OCR wall-of-shame level data breach? Maybe not a good time to go cheap

The HIPAA Breach Notification Rule requires covered entities to notify the Office of Civil Rights (OCR) within 60 days of discovery for any data breach involving protected health information (PHI) of 500 individuals or more. The class action lawsuit filed against UnityPoint Health on May 4, 2018 demonstrates that sometimes it's not the incident itself, it's how a healthcare organization handles a breach that matters. At issue is the late notice to impacted patients and the OCR, as well as a cavalier approach to accurately identifying the nature and scope of the PHI disclosed. To pile on, the decision by UnityPoint to forgo offering individuals free credit monitoring is one of the those penny-wise and pound-foolish decisions that seems to have inspired an attorney to take up the case.

Healthcare Industry Lagging in Understanding of Security Risks

Overall, the healthcare industry performed second worst for security awareness, just ahead of the hospitality industry, with the survey highlighting several areas of weakness that could potentially be exploited by cybercriminals to gain access to healthcare networks and sensitive data.

HIPAA & 42 CFR Part 2: Something needs to change!

With the continuing integration of hospitals and outpatient services into health systems unabated, as well as mergers of providers, payers, and even retail pharmacy chains in the mix, now is the time to finally address the overlapping and conflicting requirements of HIPAA and 42 CFR Part 2. Even if a HIPAA covered entity doesn't offer services qualifying as a Part 2 program, the widespread impact of the opioid crisis has made it increasingly likely that many hospitals and medical providers have become what 42 CFR Part 2 defines as a lawful holder.  Lawful holders must figure out how to compliantly track and manage those parts of the patient medical record that contain Part 2 protected information and ensure they abide by Part 2, not HIPAA in respect to what may be a very minute part of their overall business.

Organizations that do have Part 2 programs have a different set of compliance challenges in respect to exchanging information for continuity of care. HIPAA allows this without specific patient authorization, Part 2 requires consent except in cases of bonafide emergency. HIPAA requires revocation of authorization in writing, Part 2 requires providers accept verbal revocation if the patient is unable or refuses to put it in writing. I could go on and on. The 21st Century Cures Act imposes obligations on providers to attest that they are not blocking the exchange of data or putting up barriers to Health Information Exchange (HIE). How is that going to work when Part 2 protected records are comingled in an integrated care setting? Congress is considering resolving these conflicts through the Overdose Prevention and Patient Safety Act. Hopefully partisan concerns won't gridlock this legislation and a common sense set of protections that continue to protect patient privacy and do not impede patient care will be the result.

 

 

Another Case to Support the ROI of Regular Billing Compliance Audits

The government alleges New Era double billed Medicaid for services to patients fighting methadone addiction. It claims the rehab center got paid a weekly “bundled rate” that covered intake evaluations, on-site drug abuse testing and monitoring, initial physical examinations and counseling services for individuals, groups and families.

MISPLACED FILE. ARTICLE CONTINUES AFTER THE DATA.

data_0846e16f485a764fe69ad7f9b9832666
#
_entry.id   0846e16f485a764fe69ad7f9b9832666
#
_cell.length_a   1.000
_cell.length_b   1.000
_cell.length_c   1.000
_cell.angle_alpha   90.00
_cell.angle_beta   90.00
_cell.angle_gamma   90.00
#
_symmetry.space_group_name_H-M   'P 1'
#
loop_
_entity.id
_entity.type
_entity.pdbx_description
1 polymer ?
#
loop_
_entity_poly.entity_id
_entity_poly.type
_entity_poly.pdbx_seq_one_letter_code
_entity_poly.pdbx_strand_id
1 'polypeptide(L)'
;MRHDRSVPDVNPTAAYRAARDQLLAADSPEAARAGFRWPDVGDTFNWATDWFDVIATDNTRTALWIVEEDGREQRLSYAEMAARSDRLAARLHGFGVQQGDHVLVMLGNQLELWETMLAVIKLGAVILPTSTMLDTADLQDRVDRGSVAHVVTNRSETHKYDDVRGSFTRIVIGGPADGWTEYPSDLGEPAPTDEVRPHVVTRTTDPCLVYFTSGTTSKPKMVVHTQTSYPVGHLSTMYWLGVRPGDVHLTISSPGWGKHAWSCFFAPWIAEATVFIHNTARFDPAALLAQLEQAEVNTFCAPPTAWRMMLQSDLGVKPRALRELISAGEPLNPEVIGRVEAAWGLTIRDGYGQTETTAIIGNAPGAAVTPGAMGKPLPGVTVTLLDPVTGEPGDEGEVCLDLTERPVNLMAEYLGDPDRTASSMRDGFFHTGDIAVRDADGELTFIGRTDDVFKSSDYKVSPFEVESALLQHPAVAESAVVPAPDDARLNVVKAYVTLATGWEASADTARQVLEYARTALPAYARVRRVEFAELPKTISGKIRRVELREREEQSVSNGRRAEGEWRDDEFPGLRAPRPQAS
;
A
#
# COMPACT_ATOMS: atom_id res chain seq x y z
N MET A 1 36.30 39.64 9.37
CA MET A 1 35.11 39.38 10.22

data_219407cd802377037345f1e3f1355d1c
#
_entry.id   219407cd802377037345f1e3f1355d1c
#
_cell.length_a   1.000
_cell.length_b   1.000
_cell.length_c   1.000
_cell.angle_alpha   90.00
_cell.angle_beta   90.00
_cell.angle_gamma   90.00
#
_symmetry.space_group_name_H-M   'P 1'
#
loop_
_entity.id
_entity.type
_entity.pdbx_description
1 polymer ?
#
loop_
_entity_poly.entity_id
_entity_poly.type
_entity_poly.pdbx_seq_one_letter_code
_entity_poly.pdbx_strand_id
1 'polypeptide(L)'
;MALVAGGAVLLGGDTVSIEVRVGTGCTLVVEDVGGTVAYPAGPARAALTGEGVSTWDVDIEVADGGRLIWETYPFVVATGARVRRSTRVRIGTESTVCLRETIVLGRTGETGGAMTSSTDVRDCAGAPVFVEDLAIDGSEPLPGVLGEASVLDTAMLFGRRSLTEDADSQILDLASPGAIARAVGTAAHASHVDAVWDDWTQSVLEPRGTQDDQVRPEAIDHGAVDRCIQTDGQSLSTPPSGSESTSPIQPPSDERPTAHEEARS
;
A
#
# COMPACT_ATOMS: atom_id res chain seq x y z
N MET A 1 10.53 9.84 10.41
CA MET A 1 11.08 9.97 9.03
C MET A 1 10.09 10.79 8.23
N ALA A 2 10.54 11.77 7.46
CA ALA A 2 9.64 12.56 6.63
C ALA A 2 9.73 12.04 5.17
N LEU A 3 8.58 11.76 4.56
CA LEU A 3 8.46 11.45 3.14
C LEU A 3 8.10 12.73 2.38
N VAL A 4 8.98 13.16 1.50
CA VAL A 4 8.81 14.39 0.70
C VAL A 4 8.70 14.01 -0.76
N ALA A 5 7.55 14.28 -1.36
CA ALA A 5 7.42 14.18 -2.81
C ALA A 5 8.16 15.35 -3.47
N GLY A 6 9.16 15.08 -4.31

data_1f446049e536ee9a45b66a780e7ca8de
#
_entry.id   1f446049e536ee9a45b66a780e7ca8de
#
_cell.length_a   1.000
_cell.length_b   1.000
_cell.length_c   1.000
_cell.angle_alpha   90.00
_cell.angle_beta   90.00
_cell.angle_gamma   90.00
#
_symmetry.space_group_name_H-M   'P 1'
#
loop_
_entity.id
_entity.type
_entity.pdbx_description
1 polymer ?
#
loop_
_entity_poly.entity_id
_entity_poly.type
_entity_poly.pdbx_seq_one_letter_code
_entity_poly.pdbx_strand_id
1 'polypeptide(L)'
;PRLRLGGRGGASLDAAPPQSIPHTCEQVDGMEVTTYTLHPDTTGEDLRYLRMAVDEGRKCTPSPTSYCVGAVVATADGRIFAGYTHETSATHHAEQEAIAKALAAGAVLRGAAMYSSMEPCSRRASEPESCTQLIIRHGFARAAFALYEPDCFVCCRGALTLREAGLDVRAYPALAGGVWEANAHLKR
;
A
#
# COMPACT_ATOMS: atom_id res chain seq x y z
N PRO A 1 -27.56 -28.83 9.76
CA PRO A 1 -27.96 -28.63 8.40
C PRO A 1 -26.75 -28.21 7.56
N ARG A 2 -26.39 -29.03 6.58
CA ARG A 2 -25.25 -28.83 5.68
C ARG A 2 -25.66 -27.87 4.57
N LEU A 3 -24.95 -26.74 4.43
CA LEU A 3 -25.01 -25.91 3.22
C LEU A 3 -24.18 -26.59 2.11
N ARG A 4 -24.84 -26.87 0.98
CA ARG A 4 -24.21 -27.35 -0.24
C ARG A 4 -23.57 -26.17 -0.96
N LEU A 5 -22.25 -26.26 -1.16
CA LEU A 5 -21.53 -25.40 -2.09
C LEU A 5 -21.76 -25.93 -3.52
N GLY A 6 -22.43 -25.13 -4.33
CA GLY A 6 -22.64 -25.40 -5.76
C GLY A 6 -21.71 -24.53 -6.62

Report: Healthcare Data Breaches- 2018 Q1

The first three months of 2018 have seen 77 healthcare data breaches reported to the Department of Health and Human Services’ Office for Civil Rights (OCR). Those breaches have impacted more than one million patients and health plan members – Almost twice the number of individuals that were impacted by healthcare data breaches in Q4, 2017.

Accidentally and Unknowingly. Three Years On?

Breaches happen. Inadvertent disclosures happen. But over 3 1/2 years?

According to HIPAA Journal, April 20, 2018:

1,071 patients who received medical services at the Des Moines Crisis Observation Center operated by Polk County Health Services Inc., have been informed that some of their protected health information has been “accidentally and unknowingly disseminated” over a period of three and a half years.

The breach was discovered on February 14, 2018, although the investigation revealed that information first started being disclosed on June 1, 2014 and continued until January 11, 2018. The types of information disclosed includes patients’ names along with Social Security numbers, home addresses, Medicaid ID numbers, admission dates, and discharge locations.

Private equity firms eye veterinarians, ophthalmologists, dentists

“As consumers, we are all used to having access to almost any product or service on our phone in minutes,” says Justin Ishbia, founder of Shore Capital Partners. “As healthcare becomes more retail-focused, we believe that the winners in healthcare are those who adapt to the demands of consumers, and those who rely solely on traditional models will be left behind. The traditional models are no longer working, and there is room to deliver high-quality care at a lower cost and build better retail-like models that treat patients like valued customers, while also reducing costs by taking advantage of economies of scale. This is happening in a variety of niches within healthcare.” 

What are you doing to evolve? VantagePoint can help. 

The HIPAA Privacy Rule 15th Anniversary - Blast from the Past & Hybrid Entities